On our first day at the ranch, our host showed us how to tack up with hand-made McClellan-type saddles fashioned by Guillo himself, which are designed to distribute the weight over the horses’ backs so they can carry humans long distances. Then, we were asked to take the horses on a test ride—one kilometer around the farm. This included riding through ditches and along banks, halting with immobility for 10 seconds, crossing a bridge and brief cantering.
Outfitted and well-matched with our respective horses, we set off for our first long ride to a hotel approximately 20 miles away. We whooped with delight on our first canter as we spread out across an open field on our way up to a plateau offering a stunning view of the valley. This type of riding reminded me of field hunting when I was younger back in the United Kingdom. We had to negotiate little drops, banks and tight winding paths. Our route included slippery rocks and steep drop-offs. We combined fast-winding canters on tracks with open gallops over stubble fields and grassy plateaus. We also encountered several steep rocky sections where we had to dismount and lead our horses, which was challenging. Guillo provided daily footage he shot using a GoPro, and the film summed up our day’s ride for our pre-dinner enjoyment.
We rode through tucked-away valleys famous for fairy chimneys and mystical rock formations. They were created more than 60 million years ago by wind, water and ice erosion from soft layers of lava and ash from three volcanoes, the largest being Mount Erciyes at 3,900 meters. The soft rock was perfect for human settlements beginning in Paleolithic times. Houses and churches carved into the rocks and valleys were among the most important centers for Christianity in later periods. Today, while many of the churches’ frescoes are damaged, you can still see enough to get a good idea of what they once looked like.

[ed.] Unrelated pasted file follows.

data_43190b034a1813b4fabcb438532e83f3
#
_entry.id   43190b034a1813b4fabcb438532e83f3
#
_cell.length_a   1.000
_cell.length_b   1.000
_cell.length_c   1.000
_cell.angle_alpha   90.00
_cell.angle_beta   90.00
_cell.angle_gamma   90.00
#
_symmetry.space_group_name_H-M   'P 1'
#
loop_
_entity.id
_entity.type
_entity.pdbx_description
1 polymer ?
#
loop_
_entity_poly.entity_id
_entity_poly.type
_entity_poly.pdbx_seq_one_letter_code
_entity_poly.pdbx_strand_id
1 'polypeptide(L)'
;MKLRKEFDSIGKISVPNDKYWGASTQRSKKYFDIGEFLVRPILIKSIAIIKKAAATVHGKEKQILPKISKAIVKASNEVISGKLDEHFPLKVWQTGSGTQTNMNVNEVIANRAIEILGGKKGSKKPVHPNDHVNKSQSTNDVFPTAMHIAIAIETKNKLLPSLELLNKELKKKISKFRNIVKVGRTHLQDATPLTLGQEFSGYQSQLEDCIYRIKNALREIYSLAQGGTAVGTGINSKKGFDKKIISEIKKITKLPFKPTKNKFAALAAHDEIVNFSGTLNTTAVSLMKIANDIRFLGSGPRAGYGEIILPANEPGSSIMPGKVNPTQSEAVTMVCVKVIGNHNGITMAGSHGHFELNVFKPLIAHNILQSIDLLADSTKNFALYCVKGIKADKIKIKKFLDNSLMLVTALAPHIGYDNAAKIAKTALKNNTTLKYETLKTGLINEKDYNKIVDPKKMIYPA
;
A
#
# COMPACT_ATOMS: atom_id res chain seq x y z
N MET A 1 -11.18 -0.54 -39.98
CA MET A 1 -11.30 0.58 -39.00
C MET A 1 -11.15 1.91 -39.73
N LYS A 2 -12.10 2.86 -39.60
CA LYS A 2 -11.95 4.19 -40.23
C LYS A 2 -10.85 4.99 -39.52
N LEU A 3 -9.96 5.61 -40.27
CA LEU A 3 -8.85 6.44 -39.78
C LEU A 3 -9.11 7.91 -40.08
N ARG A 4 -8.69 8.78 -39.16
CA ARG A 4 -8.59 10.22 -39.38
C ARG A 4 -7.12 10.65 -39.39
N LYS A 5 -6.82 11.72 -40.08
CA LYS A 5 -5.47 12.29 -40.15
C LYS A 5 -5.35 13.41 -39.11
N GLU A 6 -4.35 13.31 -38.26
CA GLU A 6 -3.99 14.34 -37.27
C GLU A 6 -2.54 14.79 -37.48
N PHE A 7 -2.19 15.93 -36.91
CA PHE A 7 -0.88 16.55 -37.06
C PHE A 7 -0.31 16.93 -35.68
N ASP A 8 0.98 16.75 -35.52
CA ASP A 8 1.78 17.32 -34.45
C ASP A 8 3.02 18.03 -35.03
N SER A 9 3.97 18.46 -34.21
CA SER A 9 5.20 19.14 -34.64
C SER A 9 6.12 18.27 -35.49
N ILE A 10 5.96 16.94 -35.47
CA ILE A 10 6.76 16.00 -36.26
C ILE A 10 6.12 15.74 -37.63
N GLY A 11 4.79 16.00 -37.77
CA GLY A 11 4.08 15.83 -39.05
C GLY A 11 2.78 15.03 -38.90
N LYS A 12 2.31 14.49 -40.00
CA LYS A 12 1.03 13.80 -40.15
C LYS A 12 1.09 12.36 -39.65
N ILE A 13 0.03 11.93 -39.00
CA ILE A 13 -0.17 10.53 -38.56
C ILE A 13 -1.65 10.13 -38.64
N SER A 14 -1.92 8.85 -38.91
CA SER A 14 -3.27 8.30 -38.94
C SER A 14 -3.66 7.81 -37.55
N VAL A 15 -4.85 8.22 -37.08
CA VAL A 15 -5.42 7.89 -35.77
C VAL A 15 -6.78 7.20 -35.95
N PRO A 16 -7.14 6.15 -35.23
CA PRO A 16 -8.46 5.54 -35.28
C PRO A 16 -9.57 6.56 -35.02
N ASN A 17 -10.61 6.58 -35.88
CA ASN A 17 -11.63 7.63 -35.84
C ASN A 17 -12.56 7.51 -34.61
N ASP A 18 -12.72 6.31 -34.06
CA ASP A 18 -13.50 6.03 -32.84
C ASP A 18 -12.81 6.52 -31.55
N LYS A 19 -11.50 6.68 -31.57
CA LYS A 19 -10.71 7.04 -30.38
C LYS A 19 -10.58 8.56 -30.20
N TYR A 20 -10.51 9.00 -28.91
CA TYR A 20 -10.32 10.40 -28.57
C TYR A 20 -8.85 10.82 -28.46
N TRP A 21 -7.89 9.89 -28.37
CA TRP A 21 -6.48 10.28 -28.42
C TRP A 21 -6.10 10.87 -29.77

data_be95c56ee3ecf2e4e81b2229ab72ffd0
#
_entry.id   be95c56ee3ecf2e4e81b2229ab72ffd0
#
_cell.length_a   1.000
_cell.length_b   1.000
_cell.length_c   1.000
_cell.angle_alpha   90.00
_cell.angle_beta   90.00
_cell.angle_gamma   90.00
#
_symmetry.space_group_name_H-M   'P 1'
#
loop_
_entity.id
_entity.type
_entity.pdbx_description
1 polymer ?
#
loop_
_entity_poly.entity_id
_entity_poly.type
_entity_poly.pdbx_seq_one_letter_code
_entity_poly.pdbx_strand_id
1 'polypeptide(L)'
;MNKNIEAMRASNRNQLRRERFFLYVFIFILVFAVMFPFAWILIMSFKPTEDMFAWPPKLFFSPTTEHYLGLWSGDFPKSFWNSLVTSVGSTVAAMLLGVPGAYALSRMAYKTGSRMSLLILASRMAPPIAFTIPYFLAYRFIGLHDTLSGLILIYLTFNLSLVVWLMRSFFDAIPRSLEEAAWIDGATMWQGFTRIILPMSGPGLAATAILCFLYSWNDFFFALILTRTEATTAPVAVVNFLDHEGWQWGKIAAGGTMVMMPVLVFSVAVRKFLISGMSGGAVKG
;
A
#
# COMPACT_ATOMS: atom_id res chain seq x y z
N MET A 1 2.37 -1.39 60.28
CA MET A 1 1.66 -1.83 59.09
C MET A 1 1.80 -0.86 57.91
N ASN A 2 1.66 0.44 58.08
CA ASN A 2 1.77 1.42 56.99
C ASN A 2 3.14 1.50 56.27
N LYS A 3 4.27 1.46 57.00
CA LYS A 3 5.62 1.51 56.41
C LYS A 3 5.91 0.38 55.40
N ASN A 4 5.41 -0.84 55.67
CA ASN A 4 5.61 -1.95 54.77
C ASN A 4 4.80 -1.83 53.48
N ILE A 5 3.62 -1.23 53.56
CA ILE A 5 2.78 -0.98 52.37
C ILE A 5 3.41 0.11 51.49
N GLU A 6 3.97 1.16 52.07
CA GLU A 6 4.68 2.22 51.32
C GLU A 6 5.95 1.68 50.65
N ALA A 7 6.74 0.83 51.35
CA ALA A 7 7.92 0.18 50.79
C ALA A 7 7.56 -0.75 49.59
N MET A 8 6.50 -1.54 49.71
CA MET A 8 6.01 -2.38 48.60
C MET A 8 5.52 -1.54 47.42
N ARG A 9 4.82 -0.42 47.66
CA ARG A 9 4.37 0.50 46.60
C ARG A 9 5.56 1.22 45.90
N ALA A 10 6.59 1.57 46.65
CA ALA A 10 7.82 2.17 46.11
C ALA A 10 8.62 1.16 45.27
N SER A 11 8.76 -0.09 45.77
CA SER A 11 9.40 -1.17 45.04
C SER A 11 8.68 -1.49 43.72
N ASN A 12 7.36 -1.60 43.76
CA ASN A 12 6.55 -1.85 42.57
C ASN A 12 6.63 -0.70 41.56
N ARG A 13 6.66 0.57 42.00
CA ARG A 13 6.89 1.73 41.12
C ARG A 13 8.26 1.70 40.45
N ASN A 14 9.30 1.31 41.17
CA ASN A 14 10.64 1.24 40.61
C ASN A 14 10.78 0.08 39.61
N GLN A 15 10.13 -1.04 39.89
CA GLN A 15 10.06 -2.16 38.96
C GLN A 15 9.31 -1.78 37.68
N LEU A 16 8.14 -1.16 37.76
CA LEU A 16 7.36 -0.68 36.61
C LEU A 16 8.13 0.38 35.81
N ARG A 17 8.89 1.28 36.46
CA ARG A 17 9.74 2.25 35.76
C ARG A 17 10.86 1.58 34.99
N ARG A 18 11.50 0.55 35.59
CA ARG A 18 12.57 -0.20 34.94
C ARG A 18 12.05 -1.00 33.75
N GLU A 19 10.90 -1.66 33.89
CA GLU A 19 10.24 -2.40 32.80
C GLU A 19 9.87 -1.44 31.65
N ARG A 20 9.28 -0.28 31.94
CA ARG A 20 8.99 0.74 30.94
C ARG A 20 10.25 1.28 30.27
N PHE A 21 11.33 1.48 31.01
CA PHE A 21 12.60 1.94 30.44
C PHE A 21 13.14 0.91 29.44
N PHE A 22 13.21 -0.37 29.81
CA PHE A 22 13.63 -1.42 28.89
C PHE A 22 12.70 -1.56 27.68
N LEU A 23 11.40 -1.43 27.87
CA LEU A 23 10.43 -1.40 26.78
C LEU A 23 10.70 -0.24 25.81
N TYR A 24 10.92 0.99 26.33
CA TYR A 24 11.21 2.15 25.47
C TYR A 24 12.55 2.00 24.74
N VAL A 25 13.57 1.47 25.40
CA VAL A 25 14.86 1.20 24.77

I was also fascinated by troglodyte dwellings, and some of my favorite rides included visits to the underground villages of Golgoli and Kirkule. Some of the cave dwellings are eight-stories-deep and most have emergency tunnels to safe rooms often equipped with a round stone people rolled shut for protection. Local people in the area were still used the caves to farm pigeons up until the 1960s, when chemical fertilizer and gun powder eliminated the need for pigeon guano.
Cappadocia is one of the natural wonders of the world. While there are many tourists who flock to the area, we felt privileged to ride on roads less travelled. On horseback, you can reach places that are not accessible to average tourists.